*Applies to: Excel for Microsoft 365, Excel for Microsoft 365 for Mac, Excel for the web, Excel 2019, Excel 2016, Excel 2019 for Mac, Excel 2013, Excel 2010, Excel 2007, Excel 2016 for Mac, Excel for Mac 2011, Excel Web App, Excel Starter 2010.*

This guide will outline why the #NAME? error appears in your formulas and how to rectify this.

The single greatest reason why the #NAME? error displays in your formula is due to a typo being found in the formula name. Check the following example:

**Important:** The #NAME? error emphasises that an element within the syntax must be rectified. Therefore, once you notice the error in your formula, fix it immediately. Resist the temptation to use any error-handling functions like IFERROR to conceal the error.

Use the Formula Wizard in Excel to evade formula names from getting typos. After you begin entering a formula name in a cell or the Formula Bar, a list of formulas corresponding to your exact search terms are presented in a dropdown. When you input the formula name and the opening parentheses, the Formula Wizard shows the syntax as hover text.

You can even apply the Function Wizard to bypass the syntactical errors. Pick the cell including the formula. Then, on the **Formula** tab, press **Insert Function**.

Excel will instantly launch the Wizard for you.

As you select each argument, Excel will provide you with the relevant information for each one.

Listed below are alternative causes of the #NAME? error.

## The formula refers to a name that has not been defined – results in the #NAME? error

Once your formula has a reference to a name that is undefined in Excel, you will notice the #NAME? error.

Look at the following example of a SUM function, with the data subject being **Profit**, which is an uncategorised workbook name.

**Solution**: Use **Name Manager** to define a number. Next, relay the name to the formula. This can be achieved by following these steps:

- If you already have the data in the spreadsheet, and want to categorise a name to particular cells or a cell range, start by choosing the cells within the spreadsheet. Conversely, if you seek to produce a new range, you can jump to the next step.
- Press
**Define Name**, and then click**Define Name**. Do this in the**Formulas**tab, within the**Defined Names**group. - Type a unique name.
- For the
**Scope**, pick if you prefer the name to solely be available inside the sheet. Alternatively, you can confirm the whole workbook. - Type an optional comment.
- Press
**OK**. The next part is to place the name in the formula. - Leave the cursor in the formula syntax at the stage where you wish to relay your newly created name.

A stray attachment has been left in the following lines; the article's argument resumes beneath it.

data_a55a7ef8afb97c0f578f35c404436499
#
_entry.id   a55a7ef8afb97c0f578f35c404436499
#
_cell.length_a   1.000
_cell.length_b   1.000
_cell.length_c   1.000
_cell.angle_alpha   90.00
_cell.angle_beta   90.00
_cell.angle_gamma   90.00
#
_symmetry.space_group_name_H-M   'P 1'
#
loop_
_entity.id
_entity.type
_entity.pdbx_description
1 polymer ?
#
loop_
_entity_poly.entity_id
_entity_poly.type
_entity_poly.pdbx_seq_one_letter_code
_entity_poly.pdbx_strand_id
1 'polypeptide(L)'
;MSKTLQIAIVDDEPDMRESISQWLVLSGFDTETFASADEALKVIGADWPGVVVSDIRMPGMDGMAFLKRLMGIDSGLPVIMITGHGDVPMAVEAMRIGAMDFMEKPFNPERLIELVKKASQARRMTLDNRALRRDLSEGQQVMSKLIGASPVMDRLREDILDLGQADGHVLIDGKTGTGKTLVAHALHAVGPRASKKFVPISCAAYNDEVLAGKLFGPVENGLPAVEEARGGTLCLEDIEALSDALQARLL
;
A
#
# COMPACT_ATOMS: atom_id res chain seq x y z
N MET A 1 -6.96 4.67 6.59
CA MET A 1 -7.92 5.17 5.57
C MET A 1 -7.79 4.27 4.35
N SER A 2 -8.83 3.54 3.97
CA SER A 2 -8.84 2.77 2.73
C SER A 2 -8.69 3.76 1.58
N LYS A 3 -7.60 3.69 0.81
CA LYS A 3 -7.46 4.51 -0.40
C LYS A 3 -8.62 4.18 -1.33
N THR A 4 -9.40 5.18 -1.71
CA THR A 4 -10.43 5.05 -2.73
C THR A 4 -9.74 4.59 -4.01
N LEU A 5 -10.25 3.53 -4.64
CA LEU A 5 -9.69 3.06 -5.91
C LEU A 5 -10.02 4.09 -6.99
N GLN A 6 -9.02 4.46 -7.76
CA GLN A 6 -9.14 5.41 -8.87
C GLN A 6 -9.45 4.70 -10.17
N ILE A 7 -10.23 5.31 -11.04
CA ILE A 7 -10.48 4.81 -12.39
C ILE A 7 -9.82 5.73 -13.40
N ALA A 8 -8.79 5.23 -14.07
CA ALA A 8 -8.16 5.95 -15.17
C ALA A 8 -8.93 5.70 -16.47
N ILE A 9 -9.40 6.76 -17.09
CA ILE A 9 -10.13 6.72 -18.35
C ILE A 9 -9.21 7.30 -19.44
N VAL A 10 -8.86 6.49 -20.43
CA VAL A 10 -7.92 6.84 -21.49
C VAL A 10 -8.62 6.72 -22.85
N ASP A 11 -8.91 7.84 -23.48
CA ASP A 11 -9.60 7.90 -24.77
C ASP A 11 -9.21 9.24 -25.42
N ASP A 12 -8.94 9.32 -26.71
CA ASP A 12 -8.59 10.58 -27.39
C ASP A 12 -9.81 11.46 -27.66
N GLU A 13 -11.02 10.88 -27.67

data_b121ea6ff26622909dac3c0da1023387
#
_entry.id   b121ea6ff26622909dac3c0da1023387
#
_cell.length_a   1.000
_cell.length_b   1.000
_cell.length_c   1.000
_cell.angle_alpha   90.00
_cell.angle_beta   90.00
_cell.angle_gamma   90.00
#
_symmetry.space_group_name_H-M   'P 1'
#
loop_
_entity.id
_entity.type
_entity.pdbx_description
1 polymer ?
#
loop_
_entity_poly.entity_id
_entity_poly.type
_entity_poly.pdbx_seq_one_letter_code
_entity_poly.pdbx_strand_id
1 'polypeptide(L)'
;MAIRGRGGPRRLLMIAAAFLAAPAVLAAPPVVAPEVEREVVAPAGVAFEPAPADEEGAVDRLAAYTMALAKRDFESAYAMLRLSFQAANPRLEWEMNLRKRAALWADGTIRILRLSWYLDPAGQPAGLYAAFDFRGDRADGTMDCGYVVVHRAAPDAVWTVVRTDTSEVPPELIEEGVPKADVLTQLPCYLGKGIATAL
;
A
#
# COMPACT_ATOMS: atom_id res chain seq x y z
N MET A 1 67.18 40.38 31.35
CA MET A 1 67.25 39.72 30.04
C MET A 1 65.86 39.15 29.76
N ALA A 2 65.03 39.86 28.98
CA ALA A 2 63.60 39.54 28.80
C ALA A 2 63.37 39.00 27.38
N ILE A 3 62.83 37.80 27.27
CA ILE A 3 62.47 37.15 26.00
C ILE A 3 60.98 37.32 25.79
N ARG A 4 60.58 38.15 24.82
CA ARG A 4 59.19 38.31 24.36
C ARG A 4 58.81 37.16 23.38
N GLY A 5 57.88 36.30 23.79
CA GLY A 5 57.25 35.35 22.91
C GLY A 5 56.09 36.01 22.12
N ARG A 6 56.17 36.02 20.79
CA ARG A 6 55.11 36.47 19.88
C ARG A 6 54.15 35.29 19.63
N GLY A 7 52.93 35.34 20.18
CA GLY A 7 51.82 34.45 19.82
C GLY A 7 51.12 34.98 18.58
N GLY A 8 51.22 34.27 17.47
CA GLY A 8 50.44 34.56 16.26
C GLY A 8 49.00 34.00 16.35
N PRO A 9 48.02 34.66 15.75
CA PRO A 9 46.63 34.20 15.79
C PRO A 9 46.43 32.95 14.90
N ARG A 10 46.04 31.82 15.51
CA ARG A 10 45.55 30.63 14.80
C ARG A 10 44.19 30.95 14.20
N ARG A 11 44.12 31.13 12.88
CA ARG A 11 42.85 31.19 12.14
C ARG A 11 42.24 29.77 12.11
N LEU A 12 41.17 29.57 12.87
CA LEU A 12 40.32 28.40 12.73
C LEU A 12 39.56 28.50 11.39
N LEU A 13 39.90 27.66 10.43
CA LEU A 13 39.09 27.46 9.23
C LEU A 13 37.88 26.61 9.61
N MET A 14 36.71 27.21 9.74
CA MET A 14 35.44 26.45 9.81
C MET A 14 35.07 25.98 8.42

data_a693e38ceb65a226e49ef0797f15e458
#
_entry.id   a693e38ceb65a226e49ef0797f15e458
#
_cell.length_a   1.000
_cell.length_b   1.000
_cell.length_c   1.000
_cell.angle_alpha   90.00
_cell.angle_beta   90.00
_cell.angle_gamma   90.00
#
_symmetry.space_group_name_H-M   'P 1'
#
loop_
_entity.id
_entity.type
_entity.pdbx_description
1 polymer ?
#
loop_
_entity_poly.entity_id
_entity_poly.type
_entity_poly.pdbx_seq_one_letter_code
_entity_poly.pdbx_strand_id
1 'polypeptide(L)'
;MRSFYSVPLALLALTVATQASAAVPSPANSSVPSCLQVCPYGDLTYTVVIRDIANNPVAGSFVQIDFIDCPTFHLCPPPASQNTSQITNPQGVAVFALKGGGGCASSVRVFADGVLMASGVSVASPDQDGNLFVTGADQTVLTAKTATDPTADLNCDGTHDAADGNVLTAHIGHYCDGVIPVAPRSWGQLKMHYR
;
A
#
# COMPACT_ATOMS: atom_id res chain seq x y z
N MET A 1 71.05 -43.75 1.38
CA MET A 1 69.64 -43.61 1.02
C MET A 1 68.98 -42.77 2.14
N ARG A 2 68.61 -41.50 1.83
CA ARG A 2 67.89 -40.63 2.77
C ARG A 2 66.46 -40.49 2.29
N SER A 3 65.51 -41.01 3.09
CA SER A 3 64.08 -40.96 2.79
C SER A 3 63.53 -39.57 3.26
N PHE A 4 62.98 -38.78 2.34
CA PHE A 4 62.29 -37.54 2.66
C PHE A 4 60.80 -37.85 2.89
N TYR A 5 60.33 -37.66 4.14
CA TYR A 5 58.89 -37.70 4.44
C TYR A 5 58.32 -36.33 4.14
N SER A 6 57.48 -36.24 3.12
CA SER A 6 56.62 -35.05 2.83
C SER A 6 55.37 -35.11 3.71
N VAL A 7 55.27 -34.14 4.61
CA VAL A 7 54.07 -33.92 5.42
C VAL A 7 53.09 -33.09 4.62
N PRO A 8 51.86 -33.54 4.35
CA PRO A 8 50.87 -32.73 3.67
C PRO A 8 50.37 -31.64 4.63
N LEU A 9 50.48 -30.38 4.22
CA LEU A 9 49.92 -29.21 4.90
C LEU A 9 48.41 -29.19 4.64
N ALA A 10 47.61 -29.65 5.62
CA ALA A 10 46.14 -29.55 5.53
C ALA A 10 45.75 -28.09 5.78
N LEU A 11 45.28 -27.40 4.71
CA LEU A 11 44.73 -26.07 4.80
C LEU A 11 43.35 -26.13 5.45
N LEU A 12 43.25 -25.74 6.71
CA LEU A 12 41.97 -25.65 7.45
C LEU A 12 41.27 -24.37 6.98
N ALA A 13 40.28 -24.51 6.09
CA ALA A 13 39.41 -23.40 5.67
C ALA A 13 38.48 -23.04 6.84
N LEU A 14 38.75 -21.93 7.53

- Select the
**Formulas**tab, in**Defined Names**group. Then, click**Use in Formula**. After this, pick your target defined name that you seek to add.

For further information on using defined names, see Define and use names in formulas.

## The formula has a typo in the defined name – causes the #NAME? error

If the syntax mistakenly refers to a defined name, you will notice the #NAME? error.

Carrying on with the past example, a defined name for **Profit** was formed in the spreadsheet. In the following example, the name is misspelt which results in the function coming up with the #NAME? error.

**Solution**: Fix the syntax typo and attempt running the formula again.

**Tip:** Rather than physically typing defined names in formulas, you can configure Excel to conduct intuitively for you. Do the following: visit the **Formulas** tab, in **Defined Names** group, then select **Use in Formula**. Next, pick your preferred defined name to insert. Excel will assign the name to the formula.

## The syntax is missing double quotation marks for text values – causes the #NAME? error

After you embody text references in formulas, you must contain the text in quotation marks, irrespective of if you’re solely using a space. If the syntax ignores double quotation marks “” for a text value, you will notice the #NAME error. Have a look at the following example:

The syntax in this example has omitted double quotation marks for **has**; that’s why there is an error in the first place.

**Solution**: Return to your syntax and manually check to guarantee that any text values are enclosed with quotation marks around them.

## A colon was omitted in a range reference

If you forget a colon in a range reference, the formula will present a #NAME? error.

In the following example, the INDEX formula shows the #NAME? error because the B2 to B12 range has excluded a colon.

**Solution**: Inspect your syntax to check that all range references contain the colon.

## You are using a function that requires a specific add-in that is not enabled in Excel

There are some Excel functions that work conditionally on the basis that specific add-ins are activated. Otherwise, utilising these functions will generate a #NAME? error. For example, to apply the EUROCONVERT function, the **Euro Currency Tools** add-in must be toggled on. If you employ custom functions or macros that need the Analysis ToolPak, ensure that the **Analysis ToolPak** add-in is activated.

To activate add-ins in Excel:

- Choose
**File**>**Options**. - Select
**Add-ins**. - In the
**Manage list**box, click**Excel Add-ins**and press**Go**. - Tick the relevant box and press
**OK**.

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## Similar Error Topics

Excel functions (alphabetical)

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